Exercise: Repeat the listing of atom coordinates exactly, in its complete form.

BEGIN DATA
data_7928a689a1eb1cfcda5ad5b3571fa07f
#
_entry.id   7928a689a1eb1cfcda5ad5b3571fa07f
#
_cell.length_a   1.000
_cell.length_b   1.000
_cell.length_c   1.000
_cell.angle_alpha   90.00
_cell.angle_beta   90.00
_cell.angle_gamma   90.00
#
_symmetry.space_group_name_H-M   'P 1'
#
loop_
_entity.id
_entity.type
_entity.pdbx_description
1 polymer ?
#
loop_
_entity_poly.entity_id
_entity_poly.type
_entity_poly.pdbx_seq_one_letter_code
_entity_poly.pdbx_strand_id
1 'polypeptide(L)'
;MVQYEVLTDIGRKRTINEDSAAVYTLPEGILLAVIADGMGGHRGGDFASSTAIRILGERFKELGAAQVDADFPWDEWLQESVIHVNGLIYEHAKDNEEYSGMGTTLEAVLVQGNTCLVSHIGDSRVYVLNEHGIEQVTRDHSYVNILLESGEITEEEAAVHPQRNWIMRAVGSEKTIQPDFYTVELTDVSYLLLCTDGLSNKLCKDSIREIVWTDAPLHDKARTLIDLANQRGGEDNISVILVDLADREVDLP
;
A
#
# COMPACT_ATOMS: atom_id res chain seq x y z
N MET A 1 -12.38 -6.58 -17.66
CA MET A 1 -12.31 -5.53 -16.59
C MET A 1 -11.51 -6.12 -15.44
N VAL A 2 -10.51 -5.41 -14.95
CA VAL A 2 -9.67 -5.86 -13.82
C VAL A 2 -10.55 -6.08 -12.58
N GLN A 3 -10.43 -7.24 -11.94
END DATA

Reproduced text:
data_7928a689a1eb1cfcda5ad5b3571fa07f
#
_entry.id   7928a689a1eb1cfcda5ad5b3571fa07f
#
_cell.length_a   1.000
_cell.length_b   1.000
_cell.length_c   1.000
_cell.angle_alpha   90.00
_cell.angle_beta   90.00
_cell.angle_gamma   90.00
#
_symmetry.space_group_name_H-M   'P 1'
#
loop_
_entity.id
_entity.type
_entity.pdbx_description
1 polymer ?
#
loop_
_entity_poly.entity_id
_entity_poly.type
_entity_poly.pdbx_seq_one_letter_code
_entity_poly.pdbx_strand_id
1 'polypeptide(L)'
;MVQYEVLTDIGRKRTINEDSAAVYTLPEGILLAVIADGMGGHRGGDFASSTAIRILGERFKELGAAQVDADFPWDEWLQESVIHVNGLIYEHAKDNEEYSGMGTTLEAVLVQGNTCLVSHIGDSRVYVLNEHGIEQVTRDHSYVNILLESGEITEEEAAVHPQRNWIMRAVGSEKTIQPDFYTVELTDVSYLLLCTDGLSNKLCKDSIREIVWTDAPLHDKARTLIDLANQRGGEDNISVILVDLADREVDLP
;
A
#
# COMPACT_ATOMS: atom_id res chain seq x y z
N MET A 1 -12.38 -6.58 -17.66
CA MET A 1 -12.31 -5.53 -16.59
C MET A 1 -11.51 -6.12 -15.44
N VAL A 2 -10.51 -5.41 -14.95
CA VAL A 2 -9.67 -5.86 -13.82
C VAL A 2 -10.55 -6.08 -12.58
N GLN A 3 -10.43 -7.24 -11.94